I have looked into growing it since it is supposed to do well in poor soils, however I decided against it because of the high levels of oxalic acid, which decreases absorption of iron. Traditional Andean methods of preparing oca can reduce the oxalate content but are very labour intensive.
The leaves contain high levels of Oxalic acid, but the oxalic acid content of the tubers depends on the variety. There are two groups of cultivars: those with sour and those with sweet tubers. The tubers of the sweet cultivars reportedly contain no more soluble oxalates than spinach, beet leaves, chard, etc, and this is contained mostly in the skin. Leaving them in the sun further reduces the oxalic acid content and sweetens them. They can then be eaten raw, or cooking will further reduce oxalic acid levels.
The sour tuber cultivars do indeed require processing: they're soaked for a month, then left in hot sun and freezing nights until entirely dehydrated, at which point they are a storable crop called khaya in Quechua.
We grow a sweet variety and they're really great! They're a pretty happy hands-off crop, and even work well in a no-dig garden since the tubers are all just below the surface and can be harvested with minimal soil disruption. It's very easy to miss some tubers when harvesting, so if you have mild winters they'll all spring up again in the same spot the following year.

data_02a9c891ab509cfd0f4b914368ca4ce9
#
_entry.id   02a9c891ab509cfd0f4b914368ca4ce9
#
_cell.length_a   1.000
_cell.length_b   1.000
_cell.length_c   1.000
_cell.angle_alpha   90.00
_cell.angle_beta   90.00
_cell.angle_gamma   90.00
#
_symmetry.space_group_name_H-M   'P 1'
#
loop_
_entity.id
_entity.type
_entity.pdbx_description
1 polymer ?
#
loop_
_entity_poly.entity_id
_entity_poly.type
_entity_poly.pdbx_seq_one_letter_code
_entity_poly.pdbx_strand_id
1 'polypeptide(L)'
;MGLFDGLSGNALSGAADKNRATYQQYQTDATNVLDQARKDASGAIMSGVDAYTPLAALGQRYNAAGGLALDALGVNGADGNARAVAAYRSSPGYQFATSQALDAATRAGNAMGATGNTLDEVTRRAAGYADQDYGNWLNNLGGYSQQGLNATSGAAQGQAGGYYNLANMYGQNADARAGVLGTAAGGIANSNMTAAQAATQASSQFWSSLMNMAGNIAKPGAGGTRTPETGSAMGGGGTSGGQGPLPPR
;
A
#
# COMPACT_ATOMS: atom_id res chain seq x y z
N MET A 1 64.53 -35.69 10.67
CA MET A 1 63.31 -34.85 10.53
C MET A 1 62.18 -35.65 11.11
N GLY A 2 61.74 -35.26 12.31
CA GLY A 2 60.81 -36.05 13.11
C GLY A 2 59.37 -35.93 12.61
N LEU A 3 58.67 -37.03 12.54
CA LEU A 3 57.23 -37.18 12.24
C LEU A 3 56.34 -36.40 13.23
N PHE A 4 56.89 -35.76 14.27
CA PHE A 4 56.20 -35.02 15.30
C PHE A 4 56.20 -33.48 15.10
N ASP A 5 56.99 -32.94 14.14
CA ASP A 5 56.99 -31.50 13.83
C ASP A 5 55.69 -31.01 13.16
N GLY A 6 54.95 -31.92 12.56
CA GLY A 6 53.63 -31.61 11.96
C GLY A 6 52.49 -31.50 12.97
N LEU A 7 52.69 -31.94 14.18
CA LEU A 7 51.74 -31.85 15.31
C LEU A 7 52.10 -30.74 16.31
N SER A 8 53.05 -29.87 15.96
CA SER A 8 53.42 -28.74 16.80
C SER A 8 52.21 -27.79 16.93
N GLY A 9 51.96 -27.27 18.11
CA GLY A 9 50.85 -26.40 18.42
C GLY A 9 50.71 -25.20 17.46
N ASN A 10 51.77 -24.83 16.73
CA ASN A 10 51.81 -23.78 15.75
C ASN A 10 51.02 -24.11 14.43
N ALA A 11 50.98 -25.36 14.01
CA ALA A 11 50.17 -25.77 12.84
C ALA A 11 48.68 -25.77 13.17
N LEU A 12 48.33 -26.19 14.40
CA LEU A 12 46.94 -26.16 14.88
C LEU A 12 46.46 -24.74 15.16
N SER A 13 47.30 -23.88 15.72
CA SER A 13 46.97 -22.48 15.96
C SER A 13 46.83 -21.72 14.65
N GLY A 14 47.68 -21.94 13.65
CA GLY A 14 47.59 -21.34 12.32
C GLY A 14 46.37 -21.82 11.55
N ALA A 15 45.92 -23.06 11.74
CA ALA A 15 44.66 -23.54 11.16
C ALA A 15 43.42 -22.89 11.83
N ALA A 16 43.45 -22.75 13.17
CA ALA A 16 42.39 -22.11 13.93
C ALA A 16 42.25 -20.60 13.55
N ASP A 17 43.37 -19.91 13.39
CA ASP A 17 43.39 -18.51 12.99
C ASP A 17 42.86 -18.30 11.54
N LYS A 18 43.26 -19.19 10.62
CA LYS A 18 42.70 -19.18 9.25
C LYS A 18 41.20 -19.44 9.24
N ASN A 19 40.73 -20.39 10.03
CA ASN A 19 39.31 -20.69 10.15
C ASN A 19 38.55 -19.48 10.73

Practical Plants is a collaboratively edited database of over 7000 plants with information on edible, medicinal and material uses, polycultures, interactions and more, and we need your help making it even better!
Written from Xardín do Cernunnos, a little valley permaculture homestead in the beautiful hills of Galicia.
Location: Currently in Lake Stevens, WA. Home in Spokane
posted 7 years ago
For a good read on Oca, go here: Lost Crops of the Incas If you go to the bottom of the illustration, you can click on the arrows to continue reading the text.
Location: Anjou ,France
posted 7 years ago
Thanks for all you help folks
I first saw this plant in the Realseeds catalog and thought about buying some but to be honest the price plus the postage to france put me off for a plant I might not like the taste of. I tried jeruselem Arichokes last year, never again hated the taste and can not get rid of the buggers
But then I discovered oca for sale in a local market here in France in March . The tubers looked a bit battered but hey I thought lets gamble a euro so I bought 6 and stuck them in the ground and waited not even knowing what they look like . 5 have come good and are about 4cm high lets see what I find in Nov
Living in Anjou , France,
For the many not for the few